The U.S. military destroyed a mock intercontinental ballistic missile thousands of miles over the Pacific for the first time Tuesday, a step forward for a missile-defense program that has taken on new significance in light of North Korean threats.
The ground-based midcourse defense (GMD) system used a five-foot “kill vehicle” released from a larger ground-based interceptor missile to obliterate the mock ICBM, defense officials said. The mock threat was launched from the Ronald Reagan Ballistic Missile Defense Test Site in the Marshall Islands, and it was met by an interceptor launched from a silo at Vandenberg Air Force Base in California.
“The intercept of a complex, threat-representative ICBM target is an incredible accomplishment for the GMD system and a critical milestone for this program,” Navy Vice Adm. Jim Syring, director of the Missile Defense Agency, said in a statement. “This system is vitally important to the defense of our homeland, and this test demonstrates that we have a capable, credible deterrent against a very real threat.”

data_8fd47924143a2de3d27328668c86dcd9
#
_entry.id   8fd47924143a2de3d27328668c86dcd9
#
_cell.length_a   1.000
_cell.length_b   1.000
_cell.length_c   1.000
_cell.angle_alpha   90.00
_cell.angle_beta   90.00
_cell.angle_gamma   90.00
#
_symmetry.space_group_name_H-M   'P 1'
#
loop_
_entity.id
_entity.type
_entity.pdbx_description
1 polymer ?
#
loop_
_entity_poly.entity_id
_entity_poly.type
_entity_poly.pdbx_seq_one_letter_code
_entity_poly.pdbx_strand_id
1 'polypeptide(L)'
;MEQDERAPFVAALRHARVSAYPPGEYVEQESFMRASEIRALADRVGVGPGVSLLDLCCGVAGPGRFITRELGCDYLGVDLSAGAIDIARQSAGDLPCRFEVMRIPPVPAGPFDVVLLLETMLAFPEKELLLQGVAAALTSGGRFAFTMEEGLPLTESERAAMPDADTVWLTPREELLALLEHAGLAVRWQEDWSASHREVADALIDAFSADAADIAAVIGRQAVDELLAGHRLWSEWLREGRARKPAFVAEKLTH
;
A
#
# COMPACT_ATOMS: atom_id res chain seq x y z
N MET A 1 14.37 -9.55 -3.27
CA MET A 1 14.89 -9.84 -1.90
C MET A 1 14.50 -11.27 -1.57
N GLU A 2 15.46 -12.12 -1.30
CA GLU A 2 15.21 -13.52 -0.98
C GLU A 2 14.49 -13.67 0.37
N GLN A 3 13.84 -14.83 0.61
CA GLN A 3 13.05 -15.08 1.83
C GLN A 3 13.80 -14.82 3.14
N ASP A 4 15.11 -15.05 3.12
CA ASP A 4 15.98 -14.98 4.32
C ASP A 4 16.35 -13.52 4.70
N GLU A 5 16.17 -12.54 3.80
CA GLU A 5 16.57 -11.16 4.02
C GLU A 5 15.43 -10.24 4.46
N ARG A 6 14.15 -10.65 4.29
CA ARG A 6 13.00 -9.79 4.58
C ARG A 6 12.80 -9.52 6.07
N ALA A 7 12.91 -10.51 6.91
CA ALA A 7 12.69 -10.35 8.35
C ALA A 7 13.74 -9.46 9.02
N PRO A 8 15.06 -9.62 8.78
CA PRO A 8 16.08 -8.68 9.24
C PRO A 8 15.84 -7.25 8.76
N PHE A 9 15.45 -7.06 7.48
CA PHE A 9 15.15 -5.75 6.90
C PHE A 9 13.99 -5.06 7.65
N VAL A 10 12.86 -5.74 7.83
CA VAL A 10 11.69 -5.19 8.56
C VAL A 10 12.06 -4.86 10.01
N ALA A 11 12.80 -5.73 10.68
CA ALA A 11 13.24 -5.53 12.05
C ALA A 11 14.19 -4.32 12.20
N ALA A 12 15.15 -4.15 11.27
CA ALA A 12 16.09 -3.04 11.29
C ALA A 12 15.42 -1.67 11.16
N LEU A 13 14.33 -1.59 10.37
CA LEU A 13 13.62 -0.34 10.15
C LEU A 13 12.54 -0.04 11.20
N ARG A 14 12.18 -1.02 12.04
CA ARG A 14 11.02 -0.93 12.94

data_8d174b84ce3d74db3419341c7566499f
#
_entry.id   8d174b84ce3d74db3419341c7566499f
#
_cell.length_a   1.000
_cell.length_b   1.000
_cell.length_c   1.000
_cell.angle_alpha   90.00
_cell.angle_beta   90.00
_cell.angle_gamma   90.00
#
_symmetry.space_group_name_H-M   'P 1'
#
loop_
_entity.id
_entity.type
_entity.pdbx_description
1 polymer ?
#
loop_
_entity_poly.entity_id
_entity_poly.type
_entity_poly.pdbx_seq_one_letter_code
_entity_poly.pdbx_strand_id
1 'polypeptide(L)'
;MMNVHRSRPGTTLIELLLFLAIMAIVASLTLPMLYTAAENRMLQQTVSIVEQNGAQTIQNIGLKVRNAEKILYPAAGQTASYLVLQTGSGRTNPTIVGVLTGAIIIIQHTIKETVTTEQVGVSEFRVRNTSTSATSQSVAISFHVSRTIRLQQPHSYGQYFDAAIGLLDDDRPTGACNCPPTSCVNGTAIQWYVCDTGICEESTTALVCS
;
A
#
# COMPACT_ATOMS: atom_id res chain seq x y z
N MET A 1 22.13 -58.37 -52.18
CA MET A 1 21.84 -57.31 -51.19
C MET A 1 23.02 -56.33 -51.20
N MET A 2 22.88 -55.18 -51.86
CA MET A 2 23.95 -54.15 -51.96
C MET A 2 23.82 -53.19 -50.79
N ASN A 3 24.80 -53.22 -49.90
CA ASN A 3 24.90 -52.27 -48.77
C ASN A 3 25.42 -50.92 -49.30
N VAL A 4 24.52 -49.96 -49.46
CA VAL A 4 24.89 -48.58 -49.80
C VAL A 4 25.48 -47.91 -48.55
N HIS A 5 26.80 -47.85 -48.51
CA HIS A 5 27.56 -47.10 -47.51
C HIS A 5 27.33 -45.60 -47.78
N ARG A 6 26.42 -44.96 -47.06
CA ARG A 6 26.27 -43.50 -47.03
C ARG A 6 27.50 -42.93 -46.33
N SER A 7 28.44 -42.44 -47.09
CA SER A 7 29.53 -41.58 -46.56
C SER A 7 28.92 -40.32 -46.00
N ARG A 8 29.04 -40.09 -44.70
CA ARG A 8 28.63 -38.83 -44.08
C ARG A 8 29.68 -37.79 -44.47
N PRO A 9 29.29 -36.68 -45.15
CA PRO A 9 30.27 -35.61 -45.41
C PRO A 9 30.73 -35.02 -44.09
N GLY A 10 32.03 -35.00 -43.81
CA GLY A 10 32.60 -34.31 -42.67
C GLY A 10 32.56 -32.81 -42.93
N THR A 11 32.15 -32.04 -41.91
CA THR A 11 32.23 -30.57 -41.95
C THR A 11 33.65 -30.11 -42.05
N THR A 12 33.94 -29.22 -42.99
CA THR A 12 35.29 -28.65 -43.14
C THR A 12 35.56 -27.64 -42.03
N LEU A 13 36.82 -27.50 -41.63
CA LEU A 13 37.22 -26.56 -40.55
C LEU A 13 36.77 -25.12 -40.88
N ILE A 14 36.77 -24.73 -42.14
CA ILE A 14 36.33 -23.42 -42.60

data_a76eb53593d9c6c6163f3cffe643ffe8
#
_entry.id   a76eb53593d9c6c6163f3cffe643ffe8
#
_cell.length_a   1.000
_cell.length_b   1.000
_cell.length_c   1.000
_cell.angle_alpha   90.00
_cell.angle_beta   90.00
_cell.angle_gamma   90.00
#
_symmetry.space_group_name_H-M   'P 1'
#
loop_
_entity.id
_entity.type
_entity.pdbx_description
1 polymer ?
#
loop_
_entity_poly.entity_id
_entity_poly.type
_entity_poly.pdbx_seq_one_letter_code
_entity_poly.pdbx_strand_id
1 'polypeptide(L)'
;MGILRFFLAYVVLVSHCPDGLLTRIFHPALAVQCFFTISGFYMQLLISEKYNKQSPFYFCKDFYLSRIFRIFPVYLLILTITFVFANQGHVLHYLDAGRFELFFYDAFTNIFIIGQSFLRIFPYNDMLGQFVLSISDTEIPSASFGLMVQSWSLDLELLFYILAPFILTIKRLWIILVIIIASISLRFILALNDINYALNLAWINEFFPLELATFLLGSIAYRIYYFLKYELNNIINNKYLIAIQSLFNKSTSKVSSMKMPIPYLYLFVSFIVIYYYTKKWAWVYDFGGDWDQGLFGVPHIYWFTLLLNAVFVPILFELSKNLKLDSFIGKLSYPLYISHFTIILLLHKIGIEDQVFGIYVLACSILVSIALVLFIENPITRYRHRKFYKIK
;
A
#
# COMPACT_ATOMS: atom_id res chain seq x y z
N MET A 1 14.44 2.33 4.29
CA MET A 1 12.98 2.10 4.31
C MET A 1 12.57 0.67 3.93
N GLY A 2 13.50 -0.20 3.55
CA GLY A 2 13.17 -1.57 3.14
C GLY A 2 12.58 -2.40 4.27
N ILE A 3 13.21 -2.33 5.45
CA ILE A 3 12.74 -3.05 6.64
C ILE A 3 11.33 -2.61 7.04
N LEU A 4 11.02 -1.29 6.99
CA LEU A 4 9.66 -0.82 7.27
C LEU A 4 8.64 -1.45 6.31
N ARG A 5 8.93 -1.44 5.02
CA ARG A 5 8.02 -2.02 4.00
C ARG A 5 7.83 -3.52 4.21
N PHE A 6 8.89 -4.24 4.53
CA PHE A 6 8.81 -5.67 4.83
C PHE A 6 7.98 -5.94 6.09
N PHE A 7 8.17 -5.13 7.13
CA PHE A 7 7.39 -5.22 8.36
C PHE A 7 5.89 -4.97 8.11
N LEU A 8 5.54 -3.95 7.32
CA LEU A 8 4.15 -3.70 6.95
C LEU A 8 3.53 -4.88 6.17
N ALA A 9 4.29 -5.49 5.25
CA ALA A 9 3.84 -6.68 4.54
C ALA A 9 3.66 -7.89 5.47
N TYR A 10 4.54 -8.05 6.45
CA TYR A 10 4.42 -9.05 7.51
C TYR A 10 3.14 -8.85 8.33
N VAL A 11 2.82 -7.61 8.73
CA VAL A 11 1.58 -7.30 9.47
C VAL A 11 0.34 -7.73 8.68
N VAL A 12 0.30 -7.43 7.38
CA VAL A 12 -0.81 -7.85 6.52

The test, originally scheduled for last year, was pushed back as the Missile Defense Agency made engineering changes to the interceptor, according to a report from the Government Accountability Office released Tuesday.
Read the whole story from The Washington Post.
Featured image courtesy of LA Times
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